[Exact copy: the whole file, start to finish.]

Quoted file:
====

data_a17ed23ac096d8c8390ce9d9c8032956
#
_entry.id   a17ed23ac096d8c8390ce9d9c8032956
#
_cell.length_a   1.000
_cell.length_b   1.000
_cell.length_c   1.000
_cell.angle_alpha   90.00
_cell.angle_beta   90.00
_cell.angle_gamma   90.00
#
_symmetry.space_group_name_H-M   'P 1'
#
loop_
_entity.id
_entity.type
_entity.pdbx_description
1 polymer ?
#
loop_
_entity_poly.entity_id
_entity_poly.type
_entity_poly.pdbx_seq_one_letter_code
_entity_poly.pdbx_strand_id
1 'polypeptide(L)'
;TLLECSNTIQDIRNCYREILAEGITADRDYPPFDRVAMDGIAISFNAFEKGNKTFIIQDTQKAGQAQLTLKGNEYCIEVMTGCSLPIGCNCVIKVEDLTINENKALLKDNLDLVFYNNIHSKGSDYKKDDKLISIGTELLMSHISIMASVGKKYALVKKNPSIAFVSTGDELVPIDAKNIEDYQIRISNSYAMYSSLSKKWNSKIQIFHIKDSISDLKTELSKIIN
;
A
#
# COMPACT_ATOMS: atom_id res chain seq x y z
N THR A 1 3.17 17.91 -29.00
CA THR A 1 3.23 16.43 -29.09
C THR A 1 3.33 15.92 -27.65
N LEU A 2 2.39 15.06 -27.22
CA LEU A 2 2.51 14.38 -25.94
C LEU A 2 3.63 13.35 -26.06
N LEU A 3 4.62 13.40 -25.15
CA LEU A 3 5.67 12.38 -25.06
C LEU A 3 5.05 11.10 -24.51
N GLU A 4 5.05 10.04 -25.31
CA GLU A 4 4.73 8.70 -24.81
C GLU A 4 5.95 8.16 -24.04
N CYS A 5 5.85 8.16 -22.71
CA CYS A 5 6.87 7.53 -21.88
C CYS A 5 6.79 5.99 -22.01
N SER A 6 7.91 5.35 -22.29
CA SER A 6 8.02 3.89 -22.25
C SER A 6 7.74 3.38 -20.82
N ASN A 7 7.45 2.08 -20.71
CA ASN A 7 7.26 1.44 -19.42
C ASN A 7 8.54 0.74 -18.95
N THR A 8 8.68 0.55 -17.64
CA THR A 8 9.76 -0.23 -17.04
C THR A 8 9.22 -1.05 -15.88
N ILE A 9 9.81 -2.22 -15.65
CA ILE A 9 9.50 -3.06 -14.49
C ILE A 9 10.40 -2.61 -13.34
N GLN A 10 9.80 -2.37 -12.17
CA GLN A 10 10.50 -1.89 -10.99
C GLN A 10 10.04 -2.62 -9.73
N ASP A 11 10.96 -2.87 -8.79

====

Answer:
data_a17ed23ac096d8c8390ce9d9c8032956
#
_entry.id   a17ed23ac096d8c8390ce9d9c8032956
#
_cell.length_a   1.000
_cell.length_b   1.000
_cell.length_c   1.000
_cell.angle_alpha   90.00
_cell.angle_beta   90.00
_cell.angle_gamma   90.00
#
_symmetry.space_group_name_H-M   'P 1'
#
loop_
_entity.id
_entity.type
_entity.pdbx_description
1 polymer ?
#
loop_
_entity_poly.entity_id
_entity_poly.type
_entity_poly.pdbx_seq_one_letter_code
_entity_poly.pdbx_strand_id
1 'polypeptide(L)'
;TLLECSNTIQDIRNCYREILAEGITADRDYPPFDRVAMDGIAISFNAFEKGNKTFIIQDTQKAGQAQLTLKGNEYCIEVMTGCSLPIGCNCVIKVEDLTINENKALLKDNLDLVFYNNIHSKGSDYKKDDKLISIGTELLMSHISIMASVGKKYALVKKNPSIAFVSTGDELVPIDAKNIEDYQIRISNSYAMYSSLSKKWNSKIQIFHIKDSISDLKTELSKIIN
;
A
#
# COMPACT_ATOMS: atom_id res chain seq x y z
N THR A 1 3.17 17.91 -29.00
CA THR A 1 3.23 16.43 -29.09
C THR A 1 3.33 15.92 -27.65
N LEU A 2 2.39 15.06 -27.22
CA LEU A 2 2.51 14.38 -25.94
C LEU A 2 3.63 13.35 -26.06
N LEU A 3 4.62 13.40 -25.15
CA LEU A 3 5.67 12.38 -25.06
C LEU A 3 5.05 11.10 -24.51
N GLU A 4 5.05 10.04 -25.31
CA GLU A 4 4.73 8.70 -24.81
C GLU A 4 5.95 8.16 -24.04
N CYS A 5 5.85 8.16 -22.71
CA CYS A 5 6.87 7.53 -21.88
C CYS A 5 6.79 5.99 -22.01
N SER A 6 7.91 5.35 -22.29
CA SER A 6 8.02 3.89 -22.25
C SER A 6 7.74 3.38 -20.82
N ASN A 7 7.45 2.08 -20.71
CA ASN A 7 7.26 1.44 -19.42
C ASN A 7 8.54 0.74 -18.95
N THR A 8 8.68 0.55 -17.64
CA THR A 8 9.76 -0.23 -17.04
C THR A 8 9.22 -1.05 -15.88
N ILE A 9 9.81 -2.22 -15.65
CA ILE A 9 9.50 -3.06 -14.49
C ILE A 9 10.40 -2.61 -13.34
N GLN A 10 9.80 -2.37 -12.17
CA GLN A 10 10.50 -1.89 -10.99
C GLN A 10 10.04 -2.62 -9.73
N ASP A 11 10.96 -2.87 -8.79